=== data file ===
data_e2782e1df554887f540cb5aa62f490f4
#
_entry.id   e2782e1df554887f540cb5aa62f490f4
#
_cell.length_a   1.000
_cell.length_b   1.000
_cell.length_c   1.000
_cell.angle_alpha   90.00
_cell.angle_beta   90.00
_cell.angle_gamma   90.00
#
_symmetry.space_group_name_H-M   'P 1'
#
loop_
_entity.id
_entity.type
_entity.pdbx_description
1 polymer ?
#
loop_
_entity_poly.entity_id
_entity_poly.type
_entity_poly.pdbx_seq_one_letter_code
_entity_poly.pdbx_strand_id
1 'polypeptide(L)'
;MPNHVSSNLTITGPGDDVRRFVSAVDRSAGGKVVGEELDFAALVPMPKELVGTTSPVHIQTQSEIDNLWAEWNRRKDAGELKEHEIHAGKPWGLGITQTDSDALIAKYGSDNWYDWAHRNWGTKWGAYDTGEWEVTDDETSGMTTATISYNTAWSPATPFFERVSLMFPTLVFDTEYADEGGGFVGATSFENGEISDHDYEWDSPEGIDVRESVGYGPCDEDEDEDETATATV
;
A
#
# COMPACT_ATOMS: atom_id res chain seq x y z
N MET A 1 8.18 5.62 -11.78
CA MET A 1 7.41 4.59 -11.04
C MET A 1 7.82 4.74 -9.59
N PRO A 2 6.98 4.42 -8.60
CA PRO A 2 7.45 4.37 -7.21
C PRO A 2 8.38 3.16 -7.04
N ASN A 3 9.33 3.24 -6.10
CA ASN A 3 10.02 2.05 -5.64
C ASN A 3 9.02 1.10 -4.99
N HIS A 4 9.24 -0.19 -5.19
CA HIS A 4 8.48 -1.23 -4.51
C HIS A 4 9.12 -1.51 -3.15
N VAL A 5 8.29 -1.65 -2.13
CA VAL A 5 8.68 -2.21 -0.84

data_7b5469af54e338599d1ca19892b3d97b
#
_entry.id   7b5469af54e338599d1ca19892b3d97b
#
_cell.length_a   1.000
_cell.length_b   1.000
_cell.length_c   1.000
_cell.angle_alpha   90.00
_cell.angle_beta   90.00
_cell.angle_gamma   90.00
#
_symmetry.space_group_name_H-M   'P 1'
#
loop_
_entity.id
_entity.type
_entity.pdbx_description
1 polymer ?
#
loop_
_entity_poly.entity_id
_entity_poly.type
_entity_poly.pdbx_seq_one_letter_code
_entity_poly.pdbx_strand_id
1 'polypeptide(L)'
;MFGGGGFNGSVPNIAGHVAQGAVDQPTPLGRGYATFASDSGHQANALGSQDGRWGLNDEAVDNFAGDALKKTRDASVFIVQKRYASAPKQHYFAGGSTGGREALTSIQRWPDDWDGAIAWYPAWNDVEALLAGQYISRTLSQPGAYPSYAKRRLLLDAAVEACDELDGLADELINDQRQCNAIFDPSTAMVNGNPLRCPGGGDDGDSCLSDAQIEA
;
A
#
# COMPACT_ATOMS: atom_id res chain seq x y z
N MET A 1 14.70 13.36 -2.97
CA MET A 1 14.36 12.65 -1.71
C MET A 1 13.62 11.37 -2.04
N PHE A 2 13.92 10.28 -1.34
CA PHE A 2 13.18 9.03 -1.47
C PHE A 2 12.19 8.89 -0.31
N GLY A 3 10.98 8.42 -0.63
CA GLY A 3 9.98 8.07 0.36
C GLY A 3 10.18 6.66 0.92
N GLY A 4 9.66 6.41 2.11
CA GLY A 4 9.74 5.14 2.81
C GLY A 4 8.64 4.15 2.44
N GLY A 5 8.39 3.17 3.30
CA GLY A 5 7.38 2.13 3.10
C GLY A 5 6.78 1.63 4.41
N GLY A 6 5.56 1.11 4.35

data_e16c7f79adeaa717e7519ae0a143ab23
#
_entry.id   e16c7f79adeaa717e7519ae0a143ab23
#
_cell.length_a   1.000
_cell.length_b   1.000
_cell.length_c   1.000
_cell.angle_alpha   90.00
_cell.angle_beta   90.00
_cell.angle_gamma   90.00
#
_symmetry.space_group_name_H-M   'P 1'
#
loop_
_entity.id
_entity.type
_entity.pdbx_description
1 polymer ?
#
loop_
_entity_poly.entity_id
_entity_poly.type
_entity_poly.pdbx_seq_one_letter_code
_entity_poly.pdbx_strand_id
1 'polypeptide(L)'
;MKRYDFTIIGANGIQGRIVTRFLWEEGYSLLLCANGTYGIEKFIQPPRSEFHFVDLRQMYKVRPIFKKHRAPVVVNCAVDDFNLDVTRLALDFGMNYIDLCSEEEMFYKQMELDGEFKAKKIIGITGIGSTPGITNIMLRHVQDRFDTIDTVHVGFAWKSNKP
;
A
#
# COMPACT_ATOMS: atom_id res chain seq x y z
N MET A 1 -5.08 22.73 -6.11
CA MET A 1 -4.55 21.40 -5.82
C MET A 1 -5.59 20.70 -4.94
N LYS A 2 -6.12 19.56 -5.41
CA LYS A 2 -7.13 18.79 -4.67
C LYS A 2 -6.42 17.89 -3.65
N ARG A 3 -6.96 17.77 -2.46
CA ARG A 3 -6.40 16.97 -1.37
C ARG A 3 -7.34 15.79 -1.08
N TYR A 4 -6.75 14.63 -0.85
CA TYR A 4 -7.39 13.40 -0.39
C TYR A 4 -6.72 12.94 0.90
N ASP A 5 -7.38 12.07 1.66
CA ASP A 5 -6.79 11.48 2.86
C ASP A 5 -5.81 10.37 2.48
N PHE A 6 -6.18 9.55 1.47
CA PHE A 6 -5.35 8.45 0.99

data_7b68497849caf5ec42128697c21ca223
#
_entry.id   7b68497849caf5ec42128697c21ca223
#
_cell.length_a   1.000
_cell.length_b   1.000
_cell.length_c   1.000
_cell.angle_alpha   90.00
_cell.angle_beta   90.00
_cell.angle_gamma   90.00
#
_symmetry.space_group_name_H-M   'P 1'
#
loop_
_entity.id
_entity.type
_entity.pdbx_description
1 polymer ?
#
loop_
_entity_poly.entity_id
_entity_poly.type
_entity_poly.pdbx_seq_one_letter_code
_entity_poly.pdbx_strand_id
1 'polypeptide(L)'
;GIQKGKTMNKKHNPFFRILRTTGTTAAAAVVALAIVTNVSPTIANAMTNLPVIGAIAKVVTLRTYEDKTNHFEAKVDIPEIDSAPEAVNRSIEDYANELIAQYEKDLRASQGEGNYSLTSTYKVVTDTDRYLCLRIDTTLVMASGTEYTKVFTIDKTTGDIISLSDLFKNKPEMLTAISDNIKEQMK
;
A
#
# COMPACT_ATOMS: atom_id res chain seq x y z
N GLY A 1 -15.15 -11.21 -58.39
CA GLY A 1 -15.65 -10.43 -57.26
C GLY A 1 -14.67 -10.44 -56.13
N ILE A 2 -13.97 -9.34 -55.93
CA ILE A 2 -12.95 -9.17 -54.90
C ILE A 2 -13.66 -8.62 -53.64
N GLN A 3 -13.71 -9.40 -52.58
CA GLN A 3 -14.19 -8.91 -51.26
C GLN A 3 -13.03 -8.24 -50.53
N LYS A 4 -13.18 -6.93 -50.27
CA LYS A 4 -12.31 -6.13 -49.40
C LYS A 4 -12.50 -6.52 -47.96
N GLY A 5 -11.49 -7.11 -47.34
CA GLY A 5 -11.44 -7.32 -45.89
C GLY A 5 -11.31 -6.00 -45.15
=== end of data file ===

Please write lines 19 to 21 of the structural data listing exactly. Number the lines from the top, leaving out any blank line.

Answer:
#
loop_
_entity_poly.entity_id